The early years 
The Mahotella Queens, originally, was just a recording name, with Gallo Record Company bringing together several different female session singers from their African music production base, Mavuthela Music. Five of these usually sung the main harmonies. The Queens' members were studio singers before 1963, with many (including resident lead singer Hilda Tloubatla) having recorded backing tracks for Gallo artists.
The group was formed by Rupert Bopape, a music producer and famous talent scout at the Mavuthela division. Bopape first invited along 22-year old Tloubatla after hearing her singing at the South African Broadcasting Corporation, closely followed by 18 year-old Mildred Mangxola and later on, 19 year-old Nobesuthu Mbadu. Also joining the group were Juliet Mazamisa, Ethel and Francisca Mngomezulu, Mary Rabotapi (previously a member of Miriam Makeba's backing group The Skylarks) and Nunu Maseko. When the Queens line-up was complete, Bopape combined the group with the 'king of the Groaners', Simon Mahlathini Nkabinde (known for his gruff, 'groaning' voice), and the Makgona Tsohle Band, the first exponents of mbaqanga music.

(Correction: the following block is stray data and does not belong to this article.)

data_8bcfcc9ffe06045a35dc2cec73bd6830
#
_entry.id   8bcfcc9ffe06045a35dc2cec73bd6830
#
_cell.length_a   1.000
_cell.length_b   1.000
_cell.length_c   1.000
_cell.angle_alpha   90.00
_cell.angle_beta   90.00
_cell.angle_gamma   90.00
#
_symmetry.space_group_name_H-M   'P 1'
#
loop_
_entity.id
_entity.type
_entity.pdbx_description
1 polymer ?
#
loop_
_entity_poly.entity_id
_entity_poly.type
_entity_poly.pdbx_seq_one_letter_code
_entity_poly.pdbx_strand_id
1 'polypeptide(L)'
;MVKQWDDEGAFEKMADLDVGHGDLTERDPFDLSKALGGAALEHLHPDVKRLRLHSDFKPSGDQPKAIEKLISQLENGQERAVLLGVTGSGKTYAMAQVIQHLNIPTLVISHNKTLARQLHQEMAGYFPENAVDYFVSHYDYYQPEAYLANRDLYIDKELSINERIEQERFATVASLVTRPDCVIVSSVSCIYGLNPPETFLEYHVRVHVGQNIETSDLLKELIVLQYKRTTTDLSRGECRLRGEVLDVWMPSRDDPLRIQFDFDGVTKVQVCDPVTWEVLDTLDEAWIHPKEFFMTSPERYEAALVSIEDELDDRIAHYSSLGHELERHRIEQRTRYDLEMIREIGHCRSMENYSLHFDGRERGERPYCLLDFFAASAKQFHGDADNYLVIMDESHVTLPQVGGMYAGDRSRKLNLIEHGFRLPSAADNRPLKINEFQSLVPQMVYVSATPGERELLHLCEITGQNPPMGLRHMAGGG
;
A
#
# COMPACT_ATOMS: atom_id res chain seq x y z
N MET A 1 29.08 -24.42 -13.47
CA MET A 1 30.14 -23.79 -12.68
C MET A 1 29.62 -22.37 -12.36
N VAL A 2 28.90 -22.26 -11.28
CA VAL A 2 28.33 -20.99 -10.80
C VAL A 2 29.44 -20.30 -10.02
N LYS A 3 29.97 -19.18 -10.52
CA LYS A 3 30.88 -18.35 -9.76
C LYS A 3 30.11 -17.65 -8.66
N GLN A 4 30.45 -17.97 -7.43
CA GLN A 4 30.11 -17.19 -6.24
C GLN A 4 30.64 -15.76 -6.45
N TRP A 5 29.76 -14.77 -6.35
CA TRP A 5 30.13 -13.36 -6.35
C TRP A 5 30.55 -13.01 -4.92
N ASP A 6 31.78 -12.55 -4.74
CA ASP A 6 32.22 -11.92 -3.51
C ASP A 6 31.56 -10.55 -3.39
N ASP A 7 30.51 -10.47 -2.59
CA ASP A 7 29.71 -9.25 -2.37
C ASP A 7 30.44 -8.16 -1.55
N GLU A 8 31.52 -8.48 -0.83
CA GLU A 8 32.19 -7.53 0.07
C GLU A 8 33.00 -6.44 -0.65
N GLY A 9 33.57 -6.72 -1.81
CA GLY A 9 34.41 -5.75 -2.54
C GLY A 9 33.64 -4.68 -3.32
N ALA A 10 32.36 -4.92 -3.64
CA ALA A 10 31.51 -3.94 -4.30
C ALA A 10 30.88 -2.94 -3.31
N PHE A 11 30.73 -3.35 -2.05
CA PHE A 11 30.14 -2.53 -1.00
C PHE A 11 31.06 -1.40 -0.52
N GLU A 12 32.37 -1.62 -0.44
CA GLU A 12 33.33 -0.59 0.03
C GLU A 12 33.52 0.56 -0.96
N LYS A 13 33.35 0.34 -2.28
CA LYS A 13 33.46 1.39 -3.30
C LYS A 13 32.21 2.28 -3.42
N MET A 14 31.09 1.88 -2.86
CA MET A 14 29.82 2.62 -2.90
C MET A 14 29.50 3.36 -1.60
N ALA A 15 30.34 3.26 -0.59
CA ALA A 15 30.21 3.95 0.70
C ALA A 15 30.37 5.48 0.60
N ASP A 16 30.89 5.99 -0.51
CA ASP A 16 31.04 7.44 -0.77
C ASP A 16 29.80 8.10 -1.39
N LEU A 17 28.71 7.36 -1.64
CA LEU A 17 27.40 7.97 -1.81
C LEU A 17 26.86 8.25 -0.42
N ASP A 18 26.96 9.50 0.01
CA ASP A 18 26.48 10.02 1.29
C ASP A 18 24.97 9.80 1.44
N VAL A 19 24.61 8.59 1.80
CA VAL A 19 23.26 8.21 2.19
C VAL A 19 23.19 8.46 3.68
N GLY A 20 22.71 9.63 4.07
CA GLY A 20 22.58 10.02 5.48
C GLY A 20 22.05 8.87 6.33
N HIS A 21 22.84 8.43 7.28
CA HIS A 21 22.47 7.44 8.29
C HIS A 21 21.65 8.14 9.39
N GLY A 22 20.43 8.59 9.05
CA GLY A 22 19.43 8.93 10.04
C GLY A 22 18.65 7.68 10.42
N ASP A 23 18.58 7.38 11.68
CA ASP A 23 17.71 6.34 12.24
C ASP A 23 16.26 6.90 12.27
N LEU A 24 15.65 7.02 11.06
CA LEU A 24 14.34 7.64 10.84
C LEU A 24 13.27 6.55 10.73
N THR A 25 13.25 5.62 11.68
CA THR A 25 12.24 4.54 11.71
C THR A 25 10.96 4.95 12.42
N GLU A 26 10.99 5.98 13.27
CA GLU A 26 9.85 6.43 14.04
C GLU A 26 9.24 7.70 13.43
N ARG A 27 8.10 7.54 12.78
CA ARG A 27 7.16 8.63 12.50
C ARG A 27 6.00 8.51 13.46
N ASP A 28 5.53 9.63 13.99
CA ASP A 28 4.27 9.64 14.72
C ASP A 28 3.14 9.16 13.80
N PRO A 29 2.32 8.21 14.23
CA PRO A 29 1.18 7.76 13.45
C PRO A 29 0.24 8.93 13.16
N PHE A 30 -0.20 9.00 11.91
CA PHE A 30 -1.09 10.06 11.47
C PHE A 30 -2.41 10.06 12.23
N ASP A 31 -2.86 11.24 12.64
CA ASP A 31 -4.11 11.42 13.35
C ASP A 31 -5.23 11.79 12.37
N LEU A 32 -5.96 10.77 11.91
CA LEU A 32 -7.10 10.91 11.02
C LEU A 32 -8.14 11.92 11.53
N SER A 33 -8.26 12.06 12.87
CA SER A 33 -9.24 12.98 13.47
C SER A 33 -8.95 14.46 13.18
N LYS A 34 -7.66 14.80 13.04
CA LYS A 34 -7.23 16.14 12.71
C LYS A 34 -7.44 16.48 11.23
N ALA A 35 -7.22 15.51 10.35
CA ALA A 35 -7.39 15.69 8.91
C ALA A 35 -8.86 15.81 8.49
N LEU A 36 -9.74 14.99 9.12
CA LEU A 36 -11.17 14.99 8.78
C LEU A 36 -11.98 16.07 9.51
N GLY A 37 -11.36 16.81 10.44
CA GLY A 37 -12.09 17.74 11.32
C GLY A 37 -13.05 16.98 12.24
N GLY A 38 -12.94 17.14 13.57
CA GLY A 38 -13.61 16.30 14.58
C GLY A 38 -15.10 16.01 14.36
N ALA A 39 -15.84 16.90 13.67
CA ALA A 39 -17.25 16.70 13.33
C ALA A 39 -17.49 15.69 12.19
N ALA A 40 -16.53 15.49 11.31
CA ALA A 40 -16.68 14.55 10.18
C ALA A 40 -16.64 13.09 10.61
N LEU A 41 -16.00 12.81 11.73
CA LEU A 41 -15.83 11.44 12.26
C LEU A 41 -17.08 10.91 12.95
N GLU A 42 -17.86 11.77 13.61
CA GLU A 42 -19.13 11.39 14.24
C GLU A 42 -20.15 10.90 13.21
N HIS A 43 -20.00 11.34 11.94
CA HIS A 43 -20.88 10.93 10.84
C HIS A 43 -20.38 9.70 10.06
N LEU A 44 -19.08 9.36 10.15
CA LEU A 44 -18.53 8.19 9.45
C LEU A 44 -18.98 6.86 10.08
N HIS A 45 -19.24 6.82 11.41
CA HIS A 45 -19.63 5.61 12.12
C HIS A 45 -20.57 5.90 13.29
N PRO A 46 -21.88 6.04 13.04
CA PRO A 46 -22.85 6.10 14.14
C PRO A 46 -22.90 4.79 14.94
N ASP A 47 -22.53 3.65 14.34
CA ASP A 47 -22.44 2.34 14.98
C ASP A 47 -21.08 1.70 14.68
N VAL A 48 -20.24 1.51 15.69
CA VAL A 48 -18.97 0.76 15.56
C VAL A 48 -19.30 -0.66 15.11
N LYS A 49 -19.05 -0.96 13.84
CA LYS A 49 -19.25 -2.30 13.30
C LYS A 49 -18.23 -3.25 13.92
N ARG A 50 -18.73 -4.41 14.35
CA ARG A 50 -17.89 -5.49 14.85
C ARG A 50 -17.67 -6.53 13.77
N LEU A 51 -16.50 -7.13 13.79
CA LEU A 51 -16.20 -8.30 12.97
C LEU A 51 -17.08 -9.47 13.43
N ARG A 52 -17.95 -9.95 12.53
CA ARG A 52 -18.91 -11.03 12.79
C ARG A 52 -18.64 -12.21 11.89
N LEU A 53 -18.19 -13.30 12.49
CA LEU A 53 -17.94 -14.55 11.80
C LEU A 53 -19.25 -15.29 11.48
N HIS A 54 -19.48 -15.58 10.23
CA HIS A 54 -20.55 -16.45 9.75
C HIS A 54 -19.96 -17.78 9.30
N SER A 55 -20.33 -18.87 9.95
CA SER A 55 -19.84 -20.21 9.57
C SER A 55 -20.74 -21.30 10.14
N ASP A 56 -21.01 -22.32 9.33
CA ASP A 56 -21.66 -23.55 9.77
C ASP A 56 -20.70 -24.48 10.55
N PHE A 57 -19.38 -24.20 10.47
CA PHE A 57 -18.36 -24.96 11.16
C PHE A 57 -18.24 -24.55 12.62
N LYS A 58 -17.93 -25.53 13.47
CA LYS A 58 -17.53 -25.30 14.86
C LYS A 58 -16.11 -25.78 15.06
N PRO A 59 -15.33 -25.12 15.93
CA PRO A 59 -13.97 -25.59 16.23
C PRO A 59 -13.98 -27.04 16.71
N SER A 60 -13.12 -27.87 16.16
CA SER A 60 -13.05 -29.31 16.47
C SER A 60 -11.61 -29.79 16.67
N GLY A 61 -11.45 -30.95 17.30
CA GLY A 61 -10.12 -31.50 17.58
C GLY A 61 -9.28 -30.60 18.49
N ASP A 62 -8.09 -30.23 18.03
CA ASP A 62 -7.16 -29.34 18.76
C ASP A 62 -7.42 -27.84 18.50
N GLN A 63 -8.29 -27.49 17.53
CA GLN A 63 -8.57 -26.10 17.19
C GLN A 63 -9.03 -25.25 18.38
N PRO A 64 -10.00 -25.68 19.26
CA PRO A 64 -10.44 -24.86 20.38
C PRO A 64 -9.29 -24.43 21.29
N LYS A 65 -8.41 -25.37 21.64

Throughout the 1960s and early '70s, Mavuthela usually selected five singers from their stable of contemporary female groups, but five members were almost certainly present on most recordings: Hilda Tloubatla, Juliet Mazamisa, Ethel Mngomezulu, Nobesuthu Mbadu and Mildred Mangxola.